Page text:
You may not know it, but it’s perfectly legal to breast-feed your child in a public or private location in the Commonwealth of Kentucky. KRS 211.755(3) states that: “No person shall interfere with a mother breast-feeding her child in any location, public or private, where the mother is otherwise authorized to be.” Unfortunately, however, some people are still uncomfortable seeing a woman breastfeed, so the debate rages on.
In one such debate, an assistant anthropology professor at American University has ignited a new debate about the parameters of breastfeeding law and policy by bringing her baby to the first day of class when the child unexpectedly awakened with a fever that day.
In a Counterculture essay, she felt doing so was a better option than canceling the first session of her introductory Sex, Gender and Culture class. Prof. Pine posted the essay after a student newspaper reporter interviewed her and questioned her decision to breastfeed the baby during the Aug. 28 class. Now the university has weighed in, too, saying in a Tuesday statement that Pines should have taken the day off if she couldn’t arrange emergency childcare and taking issue with her characterization of students in her essay, the Washington Post reports.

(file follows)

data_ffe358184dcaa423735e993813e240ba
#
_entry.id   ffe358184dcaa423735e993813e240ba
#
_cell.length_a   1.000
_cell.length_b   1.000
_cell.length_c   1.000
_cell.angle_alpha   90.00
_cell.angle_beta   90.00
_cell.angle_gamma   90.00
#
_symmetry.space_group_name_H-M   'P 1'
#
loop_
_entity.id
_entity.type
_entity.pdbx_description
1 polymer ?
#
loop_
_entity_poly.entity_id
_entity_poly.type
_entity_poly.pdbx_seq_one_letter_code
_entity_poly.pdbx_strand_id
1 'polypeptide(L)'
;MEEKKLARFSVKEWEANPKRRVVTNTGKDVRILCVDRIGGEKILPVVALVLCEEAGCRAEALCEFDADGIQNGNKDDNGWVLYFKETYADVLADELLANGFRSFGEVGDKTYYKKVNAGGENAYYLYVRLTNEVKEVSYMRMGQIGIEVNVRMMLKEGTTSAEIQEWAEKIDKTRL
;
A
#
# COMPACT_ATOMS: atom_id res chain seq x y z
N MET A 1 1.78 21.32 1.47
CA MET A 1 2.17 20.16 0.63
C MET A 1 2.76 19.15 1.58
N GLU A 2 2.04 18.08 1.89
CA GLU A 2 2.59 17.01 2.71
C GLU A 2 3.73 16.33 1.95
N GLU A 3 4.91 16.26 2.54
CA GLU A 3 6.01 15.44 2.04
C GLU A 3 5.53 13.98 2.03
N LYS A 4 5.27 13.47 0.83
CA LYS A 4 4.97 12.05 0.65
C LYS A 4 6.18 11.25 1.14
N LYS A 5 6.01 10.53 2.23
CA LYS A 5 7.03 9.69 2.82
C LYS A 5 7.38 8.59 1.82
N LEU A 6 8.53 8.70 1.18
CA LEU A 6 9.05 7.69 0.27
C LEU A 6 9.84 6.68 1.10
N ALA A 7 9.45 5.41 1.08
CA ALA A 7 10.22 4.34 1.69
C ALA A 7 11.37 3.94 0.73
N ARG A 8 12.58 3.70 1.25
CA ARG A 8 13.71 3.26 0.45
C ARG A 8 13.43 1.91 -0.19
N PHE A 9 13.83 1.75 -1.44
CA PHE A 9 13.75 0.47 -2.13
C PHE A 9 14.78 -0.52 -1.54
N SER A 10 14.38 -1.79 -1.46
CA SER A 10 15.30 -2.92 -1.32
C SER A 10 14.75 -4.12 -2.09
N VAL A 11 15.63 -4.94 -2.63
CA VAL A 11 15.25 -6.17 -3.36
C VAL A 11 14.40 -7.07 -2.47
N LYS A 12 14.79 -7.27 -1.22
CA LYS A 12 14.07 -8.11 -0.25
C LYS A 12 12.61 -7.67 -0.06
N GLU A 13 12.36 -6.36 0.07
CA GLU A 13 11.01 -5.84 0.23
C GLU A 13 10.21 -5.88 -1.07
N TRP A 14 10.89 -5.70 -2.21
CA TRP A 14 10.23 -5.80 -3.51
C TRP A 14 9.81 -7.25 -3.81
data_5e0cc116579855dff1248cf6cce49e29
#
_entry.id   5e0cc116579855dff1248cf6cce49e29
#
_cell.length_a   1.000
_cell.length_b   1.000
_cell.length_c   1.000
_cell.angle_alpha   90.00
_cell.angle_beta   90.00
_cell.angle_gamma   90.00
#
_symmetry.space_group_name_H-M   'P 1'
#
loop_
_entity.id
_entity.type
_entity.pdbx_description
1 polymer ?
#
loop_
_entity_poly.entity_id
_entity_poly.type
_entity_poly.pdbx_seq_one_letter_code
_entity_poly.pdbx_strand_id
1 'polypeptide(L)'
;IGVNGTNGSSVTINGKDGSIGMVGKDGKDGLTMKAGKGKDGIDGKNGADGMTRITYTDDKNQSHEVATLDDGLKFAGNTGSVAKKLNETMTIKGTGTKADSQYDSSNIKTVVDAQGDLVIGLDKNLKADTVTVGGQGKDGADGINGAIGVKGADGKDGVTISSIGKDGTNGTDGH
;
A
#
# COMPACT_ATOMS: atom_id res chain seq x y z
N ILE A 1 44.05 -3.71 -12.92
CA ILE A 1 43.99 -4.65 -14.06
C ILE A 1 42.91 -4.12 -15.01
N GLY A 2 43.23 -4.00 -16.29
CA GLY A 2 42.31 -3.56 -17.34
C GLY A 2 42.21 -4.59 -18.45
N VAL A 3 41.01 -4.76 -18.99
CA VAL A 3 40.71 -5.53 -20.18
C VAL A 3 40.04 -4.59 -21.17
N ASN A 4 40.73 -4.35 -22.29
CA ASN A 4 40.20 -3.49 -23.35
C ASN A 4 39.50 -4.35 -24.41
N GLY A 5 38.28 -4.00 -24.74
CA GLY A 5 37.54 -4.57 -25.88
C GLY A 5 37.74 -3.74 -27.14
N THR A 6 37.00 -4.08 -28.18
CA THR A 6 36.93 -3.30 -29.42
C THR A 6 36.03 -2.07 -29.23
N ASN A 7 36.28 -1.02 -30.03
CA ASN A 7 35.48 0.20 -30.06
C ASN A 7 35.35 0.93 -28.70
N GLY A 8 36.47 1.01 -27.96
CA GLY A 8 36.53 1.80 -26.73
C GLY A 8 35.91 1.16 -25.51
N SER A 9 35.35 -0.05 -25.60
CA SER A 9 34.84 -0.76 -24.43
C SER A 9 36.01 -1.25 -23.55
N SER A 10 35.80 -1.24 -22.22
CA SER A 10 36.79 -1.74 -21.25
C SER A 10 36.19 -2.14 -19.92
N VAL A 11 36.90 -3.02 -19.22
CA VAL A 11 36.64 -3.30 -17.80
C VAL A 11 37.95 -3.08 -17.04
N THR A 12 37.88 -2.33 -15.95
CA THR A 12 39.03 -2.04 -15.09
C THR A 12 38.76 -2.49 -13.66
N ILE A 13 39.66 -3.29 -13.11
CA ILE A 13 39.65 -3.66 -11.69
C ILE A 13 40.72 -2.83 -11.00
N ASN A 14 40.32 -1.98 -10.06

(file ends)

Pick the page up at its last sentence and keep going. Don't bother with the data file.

Pine says in her essay that no one had previously objected to her breastfeeding in public, including outside the university setting, until after she brought her baby to that one class session and what she considers a nonevent was pursued by the student paper as a possible news story.
“To be honest, if there were an easy way I could feed my child without calling attention to my biological condition as a mother, which inevitably assumes primacy over my preferred public status as anthropologist, writer, professor, and solidarity worker, I would do so,” she writes in the Counterpunch essay. “But there is not.”
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Kurt A. Scharfenberger